“It’s clear the fly auditory system is not just a simple feedforward sensory circuit, but instead contains a lot of recurrent connections, as well as interconnectivity with other brain areas,” says Murthy. “I think this surprises people because up until now, we’ve been studying these sensory pathways within a feedforward framework, but the fly brain is much more of a multisensory feedback control system, and the new structural and functional data really makes that clear.”
Functional connections have also been measured through perturbational approaches in the fly, though not at the whole-brain scale as in Leifer’s worm study. In a 2018 paper published in eLife, Vivek Jayaraman’s lab at the Janelia Research Campus used simultaneous optogenetic stimulation and calcium imaging to test the connectivity between 70 cell pairs in the fly brain. Comparing these causal connectivity measures with the anatomical connectome, Jayarman, Romain Franconville and collaborators found that functional connectivity appeared much sparser than anticipated — in other words, activating a neuron generated responses in far fewer downstream neurons than might be expected based on the connectome.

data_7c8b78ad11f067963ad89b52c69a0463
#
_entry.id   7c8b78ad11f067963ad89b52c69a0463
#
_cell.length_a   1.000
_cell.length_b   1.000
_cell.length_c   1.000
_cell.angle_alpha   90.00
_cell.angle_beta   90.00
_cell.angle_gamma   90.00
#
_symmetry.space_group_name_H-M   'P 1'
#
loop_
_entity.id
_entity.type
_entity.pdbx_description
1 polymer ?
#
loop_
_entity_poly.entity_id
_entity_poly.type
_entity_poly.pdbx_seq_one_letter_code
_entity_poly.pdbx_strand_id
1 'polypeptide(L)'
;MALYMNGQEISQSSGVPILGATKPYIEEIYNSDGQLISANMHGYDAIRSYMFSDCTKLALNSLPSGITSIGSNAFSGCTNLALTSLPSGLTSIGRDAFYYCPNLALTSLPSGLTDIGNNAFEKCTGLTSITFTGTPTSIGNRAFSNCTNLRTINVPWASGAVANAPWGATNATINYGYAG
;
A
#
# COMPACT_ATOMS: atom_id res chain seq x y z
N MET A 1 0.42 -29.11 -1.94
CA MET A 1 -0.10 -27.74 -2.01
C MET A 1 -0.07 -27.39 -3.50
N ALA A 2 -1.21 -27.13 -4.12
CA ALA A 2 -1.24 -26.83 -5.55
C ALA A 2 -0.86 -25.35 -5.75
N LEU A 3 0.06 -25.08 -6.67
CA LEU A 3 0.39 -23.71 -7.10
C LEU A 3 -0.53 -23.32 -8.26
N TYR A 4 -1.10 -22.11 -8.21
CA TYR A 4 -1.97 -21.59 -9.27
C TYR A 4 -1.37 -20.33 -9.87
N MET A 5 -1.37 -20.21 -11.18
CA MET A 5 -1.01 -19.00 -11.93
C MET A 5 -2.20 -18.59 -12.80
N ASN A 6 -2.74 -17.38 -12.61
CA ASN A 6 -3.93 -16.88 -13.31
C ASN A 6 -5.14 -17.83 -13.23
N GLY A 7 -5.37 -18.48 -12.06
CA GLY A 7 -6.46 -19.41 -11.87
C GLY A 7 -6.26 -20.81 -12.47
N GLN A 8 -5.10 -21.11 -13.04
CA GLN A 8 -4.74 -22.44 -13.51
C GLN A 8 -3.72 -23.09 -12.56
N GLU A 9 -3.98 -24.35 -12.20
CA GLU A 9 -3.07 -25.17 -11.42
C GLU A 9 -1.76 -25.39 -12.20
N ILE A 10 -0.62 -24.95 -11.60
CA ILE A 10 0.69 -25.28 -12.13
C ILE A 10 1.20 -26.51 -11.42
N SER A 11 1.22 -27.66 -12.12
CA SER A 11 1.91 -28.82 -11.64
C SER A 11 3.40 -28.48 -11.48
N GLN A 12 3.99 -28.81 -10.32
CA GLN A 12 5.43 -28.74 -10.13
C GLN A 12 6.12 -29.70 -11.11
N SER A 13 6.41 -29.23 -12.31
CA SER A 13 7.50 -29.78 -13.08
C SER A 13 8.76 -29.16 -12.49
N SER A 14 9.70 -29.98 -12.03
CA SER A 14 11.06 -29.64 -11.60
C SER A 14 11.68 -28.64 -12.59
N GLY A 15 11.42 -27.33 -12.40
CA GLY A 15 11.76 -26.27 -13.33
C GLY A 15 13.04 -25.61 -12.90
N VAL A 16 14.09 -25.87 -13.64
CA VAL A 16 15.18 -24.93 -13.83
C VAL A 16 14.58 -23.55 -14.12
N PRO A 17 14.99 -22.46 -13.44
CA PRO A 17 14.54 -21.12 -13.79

However, Jayaraman notes that their optogenetic protocol was designed to provide minimal stimulation, with the goal of only activating direct synaptic connections. This means additional functional connections at weaker synapses or those that require the coactivation of multiple presynaptic neurons may not be detected in these experimental conditions.
Still, Jayaraman says “it’s clear the anatomy is merely a scaffold for computation that the functional circuit is then laid on top of.” An engineer by training, Jayaraman has often relied on computational models to explore such neural network dynamics. “We have long been trying to relate structure to function through theory, and now we can test a lot of these ideas quite directly through functional connectomics.”